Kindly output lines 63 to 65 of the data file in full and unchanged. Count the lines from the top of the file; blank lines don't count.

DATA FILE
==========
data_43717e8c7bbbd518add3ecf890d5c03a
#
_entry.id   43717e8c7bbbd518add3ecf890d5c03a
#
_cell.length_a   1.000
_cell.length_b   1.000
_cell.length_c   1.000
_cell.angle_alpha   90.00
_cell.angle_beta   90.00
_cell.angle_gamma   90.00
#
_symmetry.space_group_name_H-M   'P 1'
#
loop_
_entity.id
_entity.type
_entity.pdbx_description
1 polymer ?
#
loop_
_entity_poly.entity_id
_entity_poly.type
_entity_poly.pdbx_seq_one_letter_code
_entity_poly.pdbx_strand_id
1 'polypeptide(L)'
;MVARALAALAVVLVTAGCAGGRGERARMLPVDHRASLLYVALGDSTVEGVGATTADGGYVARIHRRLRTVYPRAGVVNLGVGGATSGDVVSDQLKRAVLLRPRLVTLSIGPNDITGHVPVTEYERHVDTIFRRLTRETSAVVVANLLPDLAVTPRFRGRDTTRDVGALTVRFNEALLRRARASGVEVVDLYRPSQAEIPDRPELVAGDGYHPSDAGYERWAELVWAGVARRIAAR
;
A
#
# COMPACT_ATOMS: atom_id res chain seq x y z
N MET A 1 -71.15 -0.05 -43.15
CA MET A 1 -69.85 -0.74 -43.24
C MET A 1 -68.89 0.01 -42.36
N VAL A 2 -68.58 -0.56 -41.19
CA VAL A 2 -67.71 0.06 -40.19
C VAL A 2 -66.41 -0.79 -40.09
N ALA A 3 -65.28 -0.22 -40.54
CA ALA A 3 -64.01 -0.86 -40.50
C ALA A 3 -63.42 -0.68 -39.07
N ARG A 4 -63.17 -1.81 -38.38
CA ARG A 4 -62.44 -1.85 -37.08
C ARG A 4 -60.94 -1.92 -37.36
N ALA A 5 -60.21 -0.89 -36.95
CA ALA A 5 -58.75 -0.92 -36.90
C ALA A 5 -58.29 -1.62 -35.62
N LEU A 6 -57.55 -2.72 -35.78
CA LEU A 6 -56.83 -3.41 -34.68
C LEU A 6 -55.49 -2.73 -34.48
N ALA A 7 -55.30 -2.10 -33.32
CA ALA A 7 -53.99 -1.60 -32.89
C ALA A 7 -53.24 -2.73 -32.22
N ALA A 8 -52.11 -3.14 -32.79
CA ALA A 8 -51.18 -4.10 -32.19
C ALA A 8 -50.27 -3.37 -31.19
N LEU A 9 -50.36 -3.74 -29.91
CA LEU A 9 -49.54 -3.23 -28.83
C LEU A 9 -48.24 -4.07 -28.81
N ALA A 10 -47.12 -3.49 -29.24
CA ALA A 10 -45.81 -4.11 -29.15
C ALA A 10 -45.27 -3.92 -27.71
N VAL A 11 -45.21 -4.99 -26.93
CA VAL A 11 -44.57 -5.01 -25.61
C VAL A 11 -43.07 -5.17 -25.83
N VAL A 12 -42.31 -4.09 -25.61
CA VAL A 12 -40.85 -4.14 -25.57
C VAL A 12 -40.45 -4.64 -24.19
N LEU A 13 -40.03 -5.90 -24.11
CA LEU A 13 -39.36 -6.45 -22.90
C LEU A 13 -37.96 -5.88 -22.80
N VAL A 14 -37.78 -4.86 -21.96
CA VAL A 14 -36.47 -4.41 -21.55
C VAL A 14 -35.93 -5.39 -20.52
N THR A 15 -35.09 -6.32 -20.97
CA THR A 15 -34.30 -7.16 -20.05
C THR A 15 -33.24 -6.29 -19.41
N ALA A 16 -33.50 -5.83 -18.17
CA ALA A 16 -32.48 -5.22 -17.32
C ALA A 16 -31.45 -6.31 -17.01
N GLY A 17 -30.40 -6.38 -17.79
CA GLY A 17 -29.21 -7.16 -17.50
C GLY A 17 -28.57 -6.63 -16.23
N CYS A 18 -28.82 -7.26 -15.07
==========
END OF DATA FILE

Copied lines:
C VAL A 11 -43.07 -5.17 -25.83
N VAL A 12 -42.31 -4.09 -25.61
CA VAL A 12 -40.85 -4.14 -25.57